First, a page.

Definitions

from The American Heritage® Dictionary of the English Language, 5th Edition.

  • adjective Of or relating to the body. synonym: bodily.
  • adjective Having a physiological basis or origin.
  • adjective Involving sexual interest or activity.
  • adjective Involving or characterized by vigorous or forceful bodily activity.
  • adjective Slang Involving or characterized by violence.
  • adjective Of or relating to material things.
  • adjective Of or relating to matter and energy or the sciences dealing with them, especially physics.
  • noun A physical examination.

from The Century Dictionary.

  • Pertaining to physics or natural philosophy: as, physical science;, physical law.
  • Of or pertaining to material nature; in accordance with the laws of nature; relating to what is material and perceived by the senses; specifically, pertaining to the material part or structure of an organized being, as opposed to what is mental or moral; material; bodily: as, physical force; physical strength.
  • External; obvious to the senses; cognizable through a bodily or material organization: as, the physical characters of a mineral: opposed to chemical. See mechanical
  • Of or pertaining to physic, or the art of curing disease or preserving health, or one who professes or practises this art; of or pertaining to a physician.
  • In need of physic or of a physician; sick; ill.
  • Of or pertaining to the drugs or medicines used in the healing art; of use in curing disease or in preserving health; medicinal; remedial.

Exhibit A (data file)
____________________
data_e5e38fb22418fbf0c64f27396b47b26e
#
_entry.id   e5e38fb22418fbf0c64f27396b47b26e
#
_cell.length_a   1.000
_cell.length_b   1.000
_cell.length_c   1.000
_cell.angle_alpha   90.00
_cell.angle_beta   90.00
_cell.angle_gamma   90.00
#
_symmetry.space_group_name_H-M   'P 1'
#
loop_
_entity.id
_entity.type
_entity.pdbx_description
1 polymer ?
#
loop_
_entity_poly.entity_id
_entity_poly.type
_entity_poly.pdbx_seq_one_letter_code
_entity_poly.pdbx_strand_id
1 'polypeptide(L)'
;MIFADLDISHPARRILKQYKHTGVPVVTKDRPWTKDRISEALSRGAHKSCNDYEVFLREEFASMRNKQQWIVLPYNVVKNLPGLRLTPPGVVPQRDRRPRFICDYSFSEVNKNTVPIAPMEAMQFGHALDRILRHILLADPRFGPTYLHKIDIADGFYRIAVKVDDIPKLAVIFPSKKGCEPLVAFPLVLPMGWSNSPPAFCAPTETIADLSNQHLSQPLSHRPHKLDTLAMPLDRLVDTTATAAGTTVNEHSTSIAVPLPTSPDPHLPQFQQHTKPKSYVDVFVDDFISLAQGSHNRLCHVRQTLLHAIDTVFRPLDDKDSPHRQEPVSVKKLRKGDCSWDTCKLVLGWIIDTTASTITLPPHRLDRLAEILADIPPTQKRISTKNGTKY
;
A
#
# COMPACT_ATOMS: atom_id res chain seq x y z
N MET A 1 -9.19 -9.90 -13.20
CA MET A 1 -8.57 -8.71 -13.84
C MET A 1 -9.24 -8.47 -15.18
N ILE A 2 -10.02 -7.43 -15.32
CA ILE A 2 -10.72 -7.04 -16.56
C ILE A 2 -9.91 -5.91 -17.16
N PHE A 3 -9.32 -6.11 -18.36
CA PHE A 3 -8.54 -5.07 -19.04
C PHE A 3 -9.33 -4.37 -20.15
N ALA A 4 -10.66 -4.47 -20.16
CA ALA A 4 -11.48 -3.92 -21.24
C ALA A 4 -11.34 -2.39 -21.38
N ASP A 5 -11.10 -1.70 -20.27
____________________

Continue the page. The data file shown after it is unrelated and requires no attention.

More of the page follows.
• Purgative; cathartic.
  • Synonyms Corporal, Corporeal, etc. See bodily.
  • Chemical, etc. See mechanical.

from the GNU version of the Collaborative International Dictionary of English.

  • adjective Of or pertaining to nature (as including all created existences); in accordance with the laws of nature; also, of or relating to natural or material things, or to the bodily structure, as opposed to things mental, moral, spiritual, or imaginary; material; natural
  • adjective Of or pertaining to physics, or natural philosophy; treating of, or relating to, the causes and connections of natural phenomena
  • adjective Perceptible through a bodily or material organization; cognizable by the senses; external.
  • adjective obsolete Of or pertaining to physic, or the art of medicine; medicinal; curative; healing; also, cathartic; purgative.
  • adjective that part of astronomy which treats of the causes of the celestial motions; specifically, that which treats of the motions resulting from universal gravitation.
  • adjective training of the bodily organs and powers with a view to the promotion of health and vigor.
  • adjective (Med.) an examination of the bodily condition of a person.
  • adjective See under Geography.
  • adjective an indefinitely small portion of matter; a point conceived as being without extension, yet having physical properties, as weight, inertia, momentum, etc.; a material point.
  • adjective (Med.) the objective signs of the bodily state afforded by a physical examination.

from Wiktionary, Creative Commons Attribution/Share-Alike License.

  • adjective Having to do with the body.
  • adjective Having to do with the material world.
  • adjective Involving bodily force.
  • adjective Having to do with physics.
  • noun Physical examination.

from WordNet 3.0 Copyright 2006 by Princeton University. All rights reserved.

  • adjective according with material things or natural laws (other than those peculiar to living matter)
  • adjective characterized by energetic bodily activity
  • adjective concerned with material things
  • adjective relating to the sciences dealing with matter and energy; especially physics
  • adjective having substance or material existence; perceptible to the senses
  • adjective involving the body as distinguished from the mind or spirit
  • adjective impelled by physical force especially against resistance

Etymologies

from The American Heritage® Dictionary of the English Language, 4th Edition

[Middle English phisical, medical, from Medieval Latin physicālis, from Latin physica, physics; see physics.]

Examples

Comments

Log in or sign up to get involved in the conversation. It's quick and easy.